2011 Research Prize and Medal Recipient

The NJIT Board of Overseers will present the fourth New Jersey Institute of Technology Excellence in Research Prize and Medal to nationally acclaimed expert in nanotechnology


Haim GrebelOctober 6, 2011

Haim Grebel, PhD, a professor of electrical and computer engineering at New Jersey Institute of Technology, is the director of the Electronic Imaging Center and a member of the Materials Science and Engineering Program at NJIT.  Funded by the National Science Foundation, the Army Research Office and the Navy, Dr. Grebel’s research focuses on artificial structures at the micron and nano-scales. In particular, his current interests are in the linear and nonlinear electromagnetic properties of sub-wavelength structures, meta-structures (structures exhibiting negative refractive index) and exploring the properties of structures at the nanoscale. On the latter, his group effort concentrates on optoelectronic elements consisting of individual single-walled carbon nanotubes (SWCNT) channels (eg., CNT transistors), graphene – monolayer thick carbon crystal (e.g., graphene based photo-transistors), and novel bio-sensors (e.g., optical detection of flu viruses).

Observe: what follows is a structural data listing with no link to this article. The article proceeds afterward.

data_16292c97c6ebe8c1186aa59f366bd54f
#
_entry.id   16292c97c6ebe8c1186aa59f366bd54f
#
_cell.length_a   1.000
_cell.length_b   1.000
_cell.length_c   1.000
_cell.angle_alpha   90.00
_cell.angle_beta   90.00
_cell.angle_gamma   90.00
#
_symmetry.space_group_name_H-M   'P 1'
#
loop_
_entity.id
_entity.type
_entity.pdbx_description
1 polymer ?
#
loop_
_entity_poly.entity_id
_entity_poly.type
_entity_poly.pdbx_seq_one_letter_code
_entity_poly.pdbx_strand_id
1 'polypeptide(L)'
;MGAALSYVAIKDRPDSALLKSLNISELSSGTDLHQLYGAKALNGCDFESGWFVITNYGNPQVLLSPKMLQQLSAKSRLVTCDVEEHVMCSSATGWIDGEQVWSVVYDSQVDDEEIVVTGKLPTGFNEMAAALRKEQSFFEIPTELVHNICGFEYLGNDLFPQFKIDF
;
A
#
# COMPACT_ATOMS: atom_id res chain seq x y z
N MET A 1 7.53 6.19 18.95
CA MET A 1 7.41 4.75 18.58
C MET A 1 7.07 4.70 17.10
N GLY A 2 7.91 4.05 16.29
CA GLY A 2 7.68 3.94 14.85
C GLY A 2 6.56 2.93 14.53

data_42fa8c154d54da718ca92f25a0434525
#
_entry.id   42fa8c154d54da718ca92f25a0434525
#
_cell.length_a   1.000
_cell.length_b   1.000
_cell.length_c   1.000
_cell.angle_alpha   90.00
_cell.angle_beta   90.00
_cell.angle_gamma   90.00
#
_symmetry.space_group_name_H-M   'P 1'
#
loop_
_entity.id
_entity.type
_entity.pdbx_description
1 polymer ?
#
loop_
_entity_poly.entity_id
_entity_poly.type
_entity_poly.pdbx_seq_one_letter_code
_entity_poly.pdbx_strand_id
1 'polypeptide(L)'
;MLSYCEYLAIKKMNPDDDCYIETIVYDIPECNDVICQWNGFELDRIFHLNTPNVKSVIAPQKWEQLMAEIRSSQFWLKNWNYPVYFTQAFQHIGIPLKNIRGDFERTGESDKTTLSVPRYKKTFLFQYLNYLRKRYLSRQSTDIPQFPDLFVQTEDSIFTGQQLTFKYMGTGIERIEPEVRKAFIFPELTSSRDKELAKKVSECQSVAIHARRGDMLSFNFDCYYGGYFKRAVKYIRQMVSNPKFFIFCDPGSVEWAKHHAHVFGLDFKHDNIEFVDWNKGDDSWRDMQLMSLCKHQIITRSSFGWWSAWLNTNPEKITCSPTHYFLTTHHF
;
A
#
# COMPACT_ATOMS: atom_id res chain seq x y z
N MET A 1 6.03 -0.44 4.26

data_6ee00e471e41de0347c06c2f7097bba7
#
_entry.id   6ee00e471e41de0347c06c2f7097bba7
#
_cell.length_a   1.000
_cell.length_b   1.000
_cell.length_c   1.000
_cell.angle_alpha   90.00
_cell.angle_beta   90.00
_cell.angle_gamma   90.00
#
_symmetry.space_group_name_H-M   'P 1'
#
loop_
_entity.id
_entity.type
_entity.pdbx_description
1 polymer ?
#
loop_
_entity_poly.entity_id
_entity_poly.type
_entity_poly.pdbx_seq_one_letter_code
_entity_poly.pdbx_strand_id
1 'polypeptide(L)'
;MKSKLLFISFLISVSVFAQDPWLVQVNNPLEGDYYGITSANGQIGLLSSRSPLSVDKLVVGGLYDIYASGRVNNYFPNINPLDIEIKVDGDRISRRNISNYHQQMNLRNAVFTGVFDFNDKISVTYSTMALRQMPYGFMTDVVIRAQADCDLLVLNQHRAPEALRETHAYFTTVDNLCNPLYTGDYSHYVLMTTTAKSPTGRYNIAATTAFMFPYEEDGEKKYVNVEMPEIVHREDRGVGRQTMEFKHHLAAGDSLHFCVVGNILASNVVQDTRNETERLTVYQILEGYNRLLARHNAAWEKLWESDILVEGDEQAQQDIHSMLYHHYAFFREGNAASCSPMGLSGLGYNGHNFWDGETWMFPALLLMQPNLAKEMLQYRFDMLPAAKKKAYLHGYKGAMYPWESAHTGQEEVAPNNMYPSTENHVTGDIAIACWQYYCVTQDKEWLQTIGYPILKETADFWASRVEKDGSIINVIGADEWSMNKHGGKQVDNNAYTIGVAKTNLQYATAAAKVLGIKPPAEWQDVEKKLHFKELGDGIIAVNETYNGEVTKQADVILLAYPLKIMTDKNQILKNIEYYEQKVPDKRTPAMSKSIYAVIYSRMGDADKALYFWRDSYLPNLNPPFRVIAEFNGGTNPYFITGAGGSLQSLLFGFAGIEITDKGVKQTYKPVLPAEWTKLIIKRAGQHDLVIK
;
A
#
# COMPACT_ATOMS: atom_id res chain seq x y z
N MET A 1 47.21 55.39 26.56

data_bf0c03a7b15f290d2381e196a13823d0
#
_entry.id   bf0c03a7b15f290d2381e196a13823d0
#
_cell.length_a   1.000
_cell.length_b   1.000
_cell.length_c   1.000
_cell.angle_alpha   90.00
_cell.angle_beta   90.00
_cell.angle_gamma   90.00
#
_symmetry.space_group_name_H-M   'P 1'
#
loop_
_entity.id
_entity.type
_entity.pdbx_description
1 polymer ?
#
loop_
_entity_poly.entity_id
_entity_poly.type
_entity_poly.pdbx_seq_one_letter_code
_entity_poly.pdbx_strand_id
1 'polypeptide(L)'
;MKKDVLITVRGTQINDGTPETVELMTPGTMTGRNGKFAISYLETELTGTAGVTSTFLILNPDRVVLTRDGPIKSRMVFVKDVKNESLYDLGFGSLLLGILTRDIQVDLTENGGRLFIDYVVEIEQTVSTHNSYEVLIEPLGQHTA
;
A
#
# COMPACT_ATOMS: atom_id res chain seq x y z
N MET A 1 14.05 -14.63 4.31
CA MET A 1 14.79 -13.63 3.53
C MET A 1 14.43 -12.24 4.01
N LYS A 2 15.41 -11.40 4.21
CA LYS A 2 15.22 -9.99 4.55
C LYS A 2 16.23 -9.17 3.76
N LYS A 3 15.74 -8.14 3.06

Dr. Grebel has been instrumental in establishing the nanotechnology research focus at NJIT, on both experimental and theoretical levels. He is the chair of the Northern New Jersey Chapter of the IEEE Photonic Society and has organized numerous talks and mini-conferences on optically related and nanotechnology-related topics. At NJIT, Dr. Grebel is heavily supporting the research of undergraduate students, as this opens the door for solid, advanced-level education.

In 2009, Dr. Grebel received NJIT's Overseers College Research Award for the Newark College of Engineering. The award is presented in recognition of a sustained record of contributions that have enhanced the reputation of NJIT. Dr. Grebel holds a BS degree from Tel-Aviv University, Israel, and MS and PhD degrees from the Weizmann Institute of Science, Israel, all in physics.